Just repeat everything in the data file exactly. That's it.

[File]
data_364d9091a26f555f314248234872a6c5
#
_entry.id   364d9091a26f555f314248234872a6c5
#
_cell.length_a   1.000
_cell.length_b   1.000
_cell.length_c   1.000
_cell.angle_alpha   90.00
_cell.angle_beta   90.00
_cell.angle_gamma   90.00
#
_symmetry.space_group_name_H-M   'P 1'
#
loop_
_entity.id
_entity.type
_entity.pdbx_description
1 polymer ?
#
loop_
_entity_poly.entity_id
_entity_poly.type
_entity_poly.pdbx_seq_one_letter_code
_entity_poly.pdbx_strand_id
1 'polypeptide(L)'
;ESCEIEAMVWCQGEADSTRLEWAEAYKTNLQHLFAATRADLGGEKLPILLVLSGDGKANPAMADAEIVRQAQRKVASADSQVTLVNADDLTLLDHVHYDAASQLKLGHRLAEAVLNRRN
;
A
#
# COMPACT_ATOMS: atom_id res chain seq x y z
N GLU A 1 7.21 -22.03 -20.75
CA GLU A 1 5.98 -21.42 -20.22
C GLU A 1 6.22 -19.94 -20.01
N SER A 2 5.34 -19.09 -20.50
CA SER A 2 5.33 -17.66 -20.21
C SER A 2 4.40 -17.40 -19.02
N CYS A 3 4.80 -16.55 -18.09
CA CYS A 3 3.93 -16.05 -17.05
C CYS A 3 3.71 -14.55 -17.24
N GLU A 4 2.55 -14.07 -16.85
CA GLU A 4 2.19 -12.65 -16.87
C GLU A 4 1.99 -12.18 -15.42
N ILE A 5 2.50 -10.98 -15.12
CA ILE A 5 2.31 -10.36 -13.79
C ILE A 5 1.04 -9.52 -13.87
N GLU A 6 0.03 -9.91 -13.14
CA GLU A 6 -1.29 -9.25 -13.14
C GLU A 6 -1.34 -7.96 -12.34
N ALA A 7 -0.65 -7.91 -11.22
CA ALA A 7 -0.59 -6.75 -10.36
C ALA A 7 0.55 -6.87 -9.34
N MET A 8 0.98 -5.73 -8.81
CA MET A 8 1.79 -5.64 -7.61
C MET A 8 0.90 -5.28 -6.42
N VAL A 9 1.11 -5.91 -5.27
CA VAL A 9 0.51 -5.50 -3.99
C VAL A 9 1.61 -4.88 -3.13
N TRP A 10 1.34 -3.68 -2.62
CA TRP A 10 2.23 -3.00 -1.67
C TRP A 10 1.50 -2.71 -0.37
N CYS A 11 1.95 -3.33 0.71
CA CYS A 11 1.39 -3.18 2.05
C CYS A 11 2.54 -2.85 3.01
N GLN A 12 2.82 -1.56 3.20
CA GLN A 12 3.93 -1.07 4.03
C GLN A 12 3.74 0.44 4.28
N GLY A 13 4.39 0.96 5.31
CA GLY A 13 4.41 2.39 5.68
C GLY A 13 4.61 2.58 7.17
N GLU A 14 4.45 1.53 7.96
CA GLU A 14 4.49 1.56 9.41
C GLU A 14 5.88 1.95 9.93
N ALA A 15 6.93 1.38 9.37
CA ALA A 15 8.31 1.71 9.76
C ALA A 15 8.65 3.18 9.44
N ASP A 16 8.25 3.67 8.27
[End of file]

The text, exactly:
data_364d9091a26f555f314248234872a6c5
#
_entry.id   364d9091a26f555f314248234872a6c5
#
_cell.length_a   1.000
_cell.length_b   1.000
_cell.length_c   1.000
_cell.angle_alpha   90.00
_cell.angle_beta   90.00
_cell.angle_gamma   90.00
#
_symmetry.space_group_name_H-M   'P 1'
#
loop_
_entity.id
_entity.type
_entity.pdbx_description
1 polymer ?
#
loop_
_entity_poly.entity_id
_entity_poly.type
_entity_poly.pdbx_seq_one_letter_code
_entity_poly.pdbx_strand_id
1 'polypeptide(L)'
;ESCEIEAMVWCQGEADSTRLEWAEAYKTNLQHLFAATRADLGGEKLPILLVLSGDGKANPAMADAEIVRQAQRKVASADSQVTLVNADDLTLLDHVHYDAASQLKLGHRLAEAVLNRRN
;
A
#
# COMPACT_ATOMS: atom_id res chain seq x y z
N GLU A 1 7.21 -22.03 -20.75
CA GLU A 1 5.98 -21.42 -20.22
C GLU A 1 6.22 -19.94 -20.01
N SER A 2 5.34 -19.09 -20.50
CA SER A 2 5.33 -17.66 -20.21
C SER A 2 4.40 -17.40 -19.02
N CYS A 3 4.80 -16.55 -18.09
CA CYS A 3 3.93 -16.05 -17.05
C CYS A 3 3.71 -14.55 -17.24
N GLU A 4 2.55 -14.07 -16.85
CA GLU A 4 2.19 -12.65 -16.87
C GLU A 4 1.99 -12.18 -15.42
N ILE A 5 2.50 -10.98 -15.12
CA ILE A 5 2.31 -10.36 -13.79
C ILE A 5 1.04 -9.52 -13.87
N GLU A 6 0.03 -9.91 -13.14
CA GLU A 6 -1.29 -9.25 -13.14
C GLU A 6 -1.34 -7.96 -12.34
N ALA A 7 -0.65 -7.91 -11.22
CA ALA A 7 -0.59 -6.75 -10.36
C ALA A 7 0.55 -6.87 -9.34
N MET A 8 0.98 -5.73 -8.81
CA MET A 8 1.79 -5.64 -7.61
C MET A 8 0.90 -5.28 -6.42
N VAL A 9 1.11 -5.91 -5.27
CA VAL A 9 0.51 -5.50 -3.99
C VAL A 9 1.61 -4.88 -3.13
N TRP A 10 1.34 -3.68 -2.62
CA TRP A 10 2.23 -3.00 -1.67
C TRP A 10 1.50 -2.71 -0.37
N CYS A 11 1.95 -3.33 0.71
CA CYS A 11 1.39 -3.18 2.05
C CYS A 11 2.54 -2.85 3.01
N GLN A 12 2.82 -1.56 3.20
CA GLN A 12 3.93 -1.07 4.03
C GLN A 12 3.74 0.44 4.28
N GLY A 13 4.39 0.96 5.31
CA GLY A 13 4.41 2.39 5.68
C GLY A 13 4.61 2.58 7.17
N GLU A 14 4.45 1.53 7.96
CA GLU A 14 4.49 1.56 9.41
C GLU A 14 5.88 1.95 9.93
N ALA A 15 6.93 1.38 9.37
CA ALA A 15 8.31 1.71 9.76
C ALA A 15 8.65 3.18 9.44
N ASP A 16 8.25 3.67 8.27